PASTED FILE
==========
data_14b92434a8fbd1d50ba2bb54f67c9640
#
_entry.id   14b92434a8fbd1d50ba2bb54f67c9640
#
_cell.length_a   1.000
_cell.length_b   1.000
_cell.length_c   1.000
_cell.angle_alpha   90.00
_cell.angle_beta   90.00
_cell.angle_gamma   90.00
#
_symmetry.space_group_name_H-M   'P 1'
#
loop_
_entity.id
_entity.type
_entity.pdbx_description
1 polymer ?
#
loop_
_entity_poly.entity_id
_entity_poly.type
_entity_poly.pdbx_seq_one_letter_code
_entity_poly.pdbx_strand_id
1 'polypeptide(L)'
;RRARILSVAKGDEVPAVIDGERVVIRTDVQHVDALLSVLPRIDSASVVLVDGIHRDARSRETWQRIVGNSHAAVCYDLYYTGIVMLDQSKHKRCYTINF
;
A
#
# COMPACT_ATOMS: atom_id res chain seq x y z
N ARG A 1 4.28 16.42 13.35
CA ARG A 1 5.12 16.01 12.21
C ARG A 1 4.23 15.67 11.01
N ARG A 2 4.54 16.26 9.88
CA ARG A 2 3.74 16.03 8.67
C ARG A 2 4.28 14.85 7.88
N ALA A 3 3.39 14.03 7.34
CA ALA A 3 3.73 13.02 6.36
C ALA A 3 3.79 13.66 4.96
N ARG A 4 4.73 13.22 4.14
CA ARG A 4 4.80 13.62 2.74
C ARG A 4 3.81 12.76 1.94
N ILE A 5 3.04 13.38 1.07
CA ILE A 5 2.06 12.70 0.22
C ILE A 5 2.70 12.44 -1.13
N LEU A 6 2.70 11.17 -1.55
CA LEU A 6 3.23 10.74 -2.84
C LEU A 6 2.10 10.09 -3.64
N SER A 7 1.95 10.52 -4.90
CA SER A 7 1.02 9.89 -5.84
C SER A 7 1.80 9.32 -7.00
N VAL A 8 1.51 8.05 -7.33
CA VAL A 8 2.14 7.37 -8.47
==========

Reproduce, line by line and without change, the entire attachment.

data_14b92434a8fbd1d50ba2bb54f67c9640
#
_entry.id   14b92434a8fbd1d50ba2bb54f67c9640
#
_cell.length_a   1.000
_cell.length_b   1.000
_cell.length_c   1.000
_cell.angle_alpha   90.00
_cell.angle_beta   90.00
_cell.angle_gamma   90.00
#
_symmetry.space_group_name_H-M   'P 1'
#
loop_
_entity.id
_entity.type
_entity.pdbx_description
1 polymer ?
#
loop_
_entity_poly.entity_id
_entity_poly.type
_entity_poly.pdbx_seq_one_letter_code
_entity_poly.pdbx_strand_id
1 'polypeptide(L)'
;RRARILSVAKGDEVPAVIDGERVVIRTDVQHVDALLSVLPRIDSASVVLVDGIHRDARSRETWQRIVGNSHAAVCYDLYYTGIVMLDQSKHKRCYTINF
;
A
#
# COMPACT_ATOMS: atom_id res chain seq x y z
N ARG A 1 4.28 16.42 13.35
CA ARG A 1 5.12 16.01 12.21
C ARG A 1 4.23 15.67 11.01
N ARG A 2 4.54 16.26 9.88
CA ARG A 2 3.74 16.03 8.67
C ARG A 2 4.28 14.85 7.88
N ALA A 3 3.39 14.03 7.34
CA ALA A 3 3.73 13.02 6.36
C ALA A 3 3.79 13.66 4.96
N ARG A 4 4.73 13.22 4.14
CA ARG A 4 4.80 13.62 2.74
C ARG A 4 3.81 12.76 1.94
N ILE A 5 3.04 13.38 1.07
CA ILE A 5 2.06 12.70 0.22
C ILE A 5 2.70 12.44 -1.13
N LEU A 6 2.70 11.17 -1.55
CA LEU A 6 3.23 10.74 -2.84
C LEU A 6 2.10 10.09 -3.64
N SER A 7 1.95 10.52 -4.90
CA SER A 7 1.02 9.89 -5.84
C SER A 7 1.80 9.32 -7.00
N VAL A 8 1.51 8.05 -7.33
CA VAL A 8 2.14 7.37 -8.47